Report Highlights Strategies of Successful Female Entrepreneurs

Milja Image
October 21,2019

Women entrepreneurs have employed a distinctive set of at least seven business strategies to achieve success in startups.

That’s the conclusion of a study of women entrepreneurs conducted by Bank of America and Babson College. The report, published on Oct. 17, 2019, delivers unique insights into the challenges and coping strategies of women at the helm of business. Instead of duplicating studies that document the difficulties women face attracting startup capital, the Babson/BofA report highlights useful techniques for overcoming challenges and transforming them into opportunities.

In addition to the well-publicized lack of access to conventional funding, BofA and Babson found that women face challenges that include market misperceptions, network exclusion, and managing expansion. The strategies documented in the report help minimize the effects of all three.

Based on interviews with more than 30 female entrepreneurs, the study identifies seven proven strategies successful women have used in launching and growing their businesses:

They explore capital alternatives. Although venture capital funding is one of the fastest ways to accelerate business growth, fewer than 3% of women entrepreneurs use this sort of financing. Women choose other funding models not only because they have trouble attracting VC investments, but because other money sources allow them to retain more ownership and control of their businesses.

They build for the long term. Growing a company is a marathon, not a sprint, respondents said. The interviewed women explained that they attributed much of their success to looking ahead while making short-term decisions.They develop a sustainable and talented workforce. Women entrepreneurs emphasize the importance of investing in employees. They organize seminars and workshops and try to create a positive working atmosphere that will pay off in the long run.They buy from and fund women-owned businesses. Purchasing products from women-owned companies is one of the best ways to help them grow their business, creating a network of firms that help each other. They mentor and seek mentorship. Mentoring comes in many forms - from organizing events and workshops to chatting during a coffee break. These are all great ways to learn new tricks and deepen your knowledge. They join or create networks. When it comes to promoting women-led businesses, more and more women-organized groups have come onto the scene. Creating networks allows women entrepreneurs to share their experiences and learn about new business trends. They utilize personal insights and experiences. Women have valuable insight into what it’s like to be a female consumer. They use their experience to form what this demographic is looking for in a product or service.

These strategies emphasize that women can actually benefit by using unconventional business strategies and transform feminine “soft points” into strength. For example, instead of focusing on big purchases and collaboration with big investors, they are more likely to avoid them and concentrate on steady, incremental growth.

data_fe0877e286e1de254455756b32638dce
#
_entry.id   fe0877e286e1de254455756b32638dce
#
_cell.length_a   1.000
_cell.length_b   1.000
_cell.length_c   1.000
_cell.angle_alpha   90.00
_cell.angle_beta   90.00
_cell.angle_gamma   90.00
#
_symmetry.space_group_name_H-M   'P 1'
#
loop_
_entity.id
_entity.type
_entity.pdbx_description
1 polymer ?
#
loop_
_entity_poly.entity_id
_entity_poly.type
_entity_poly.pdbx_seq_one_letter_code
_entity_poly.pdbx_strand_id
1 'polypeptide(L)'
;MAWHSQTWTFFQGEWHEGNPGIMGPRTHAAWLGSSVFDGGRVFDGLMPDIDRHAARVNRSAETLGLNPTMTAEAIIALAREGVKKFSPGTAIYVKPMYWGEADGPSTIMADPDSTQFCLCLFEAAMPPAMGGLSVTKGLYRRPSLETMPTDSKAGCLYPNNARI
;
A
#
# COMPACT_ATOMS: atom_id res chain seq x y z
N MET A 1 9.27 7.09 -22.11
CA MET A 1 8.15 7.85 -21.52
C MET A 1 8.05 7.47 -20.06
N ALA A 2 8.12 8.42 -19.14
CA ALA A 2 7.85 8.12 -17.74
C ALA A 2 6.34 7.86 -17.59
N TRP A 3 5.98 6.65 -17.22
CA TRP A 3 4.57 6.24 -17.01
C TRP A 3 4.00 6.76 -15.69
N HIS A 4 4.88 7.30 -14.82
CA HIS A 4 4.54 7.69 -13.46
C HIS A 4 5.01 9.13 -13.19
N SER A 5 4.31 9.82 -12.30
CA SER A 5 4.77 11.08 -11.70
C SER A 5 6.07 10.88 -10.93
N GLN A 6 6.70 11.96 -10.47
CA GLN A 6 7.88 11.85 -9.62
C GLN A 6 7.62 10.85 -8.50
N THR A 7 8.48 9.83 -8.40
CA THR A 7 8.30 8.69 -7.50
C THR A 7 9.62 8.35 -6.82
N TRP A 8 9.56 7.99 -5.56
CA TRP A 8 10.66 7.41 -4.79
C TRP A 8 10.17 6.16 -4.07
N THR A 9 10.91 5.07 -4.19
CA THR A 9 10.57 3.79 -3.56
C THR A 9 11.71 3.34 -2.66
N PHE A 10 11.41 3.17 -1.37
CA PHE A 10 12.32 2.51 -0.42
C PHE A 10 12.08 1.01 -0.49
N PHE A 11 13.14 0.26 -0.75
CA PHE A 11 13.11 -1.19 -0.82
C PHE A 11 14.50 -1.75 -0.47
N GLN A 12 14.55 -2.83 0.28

More News

You must have heard it a million times - if your business doesn’t show up on the first page of Google search results, you may as well close up shop. Though this may sound harsh to business owners who pay no attention to search engine optimization, the latest Small Business Search Trends Report published by Google yesterday stresses the importance of local SEO.According to the report, there were 350 times more ‘local’ and ‘near me’ searches in 2019 compared to ten years ago. What this means is that in this day and age, focusing on local SEO tremendously impacts your overall success by increasing your business exposure to local customers.This is especially true for small business owners who run eateries or cafes. Google’s Small Business Search Trends Report indicates that restaurants, diners, pharmacies, coffee shops, and pizzerias are the most searched for mom-and-pop businesses.Now more than ever, small entrepreneurs in the business of serving coffee should take heed of local SEO. The report shows that the search interest in “local coffee shops” has reached a record high. Other local businesses seeing a rise in searches this year include flower shops, print shops, and tire shops.Residents of east coast states seem to be particularly fond of performing local searches. West Virginia, New Hampshire, Pennsylvania, Rhode Island, and South Carolina are the top five states where people use Google to find local businesses.How can Google help your small business rank higher?Being aware of the local search trends is the first step to boosting your small business. But what if you lack the digital skills to follow through? In that case, a trip to your local library could be a game-changer.Earlier this year, Google launched an initiative called Grow with Google to help small businesses grow. As a part of this program, $1 million were granted to the American Library Association (ALA) to help libraries across the nation provide communities with digital skills. So far, the collaboration has supported 130 libraries in 18 states with the goal of eventually reaching all 50 states.As part of its long-term efforts to support local economies throughout the U.S., is now making a $10 million pledge to help low-income, and underrepresented entrepreneurs launch new businesses by providing access to training and capital.“Almost half of all libraries in the U.S. provide assistance to entrepreneurs looking to start a business of their own. That’s why the first grant will benefit the ALA to support entrepreneurship centers at ten libraries and to help libraries across the U.S. develop new offerings for small business owners,” Kim Spalding, head of Google Small Business Ads said in an official announcement yesterday.Google for Small Business is yet another resource business owners have at their disposal. Launched in June, the website offers free personalized plans for small businesses, so they know which Google tools will help them reach more customers and work more efficiently.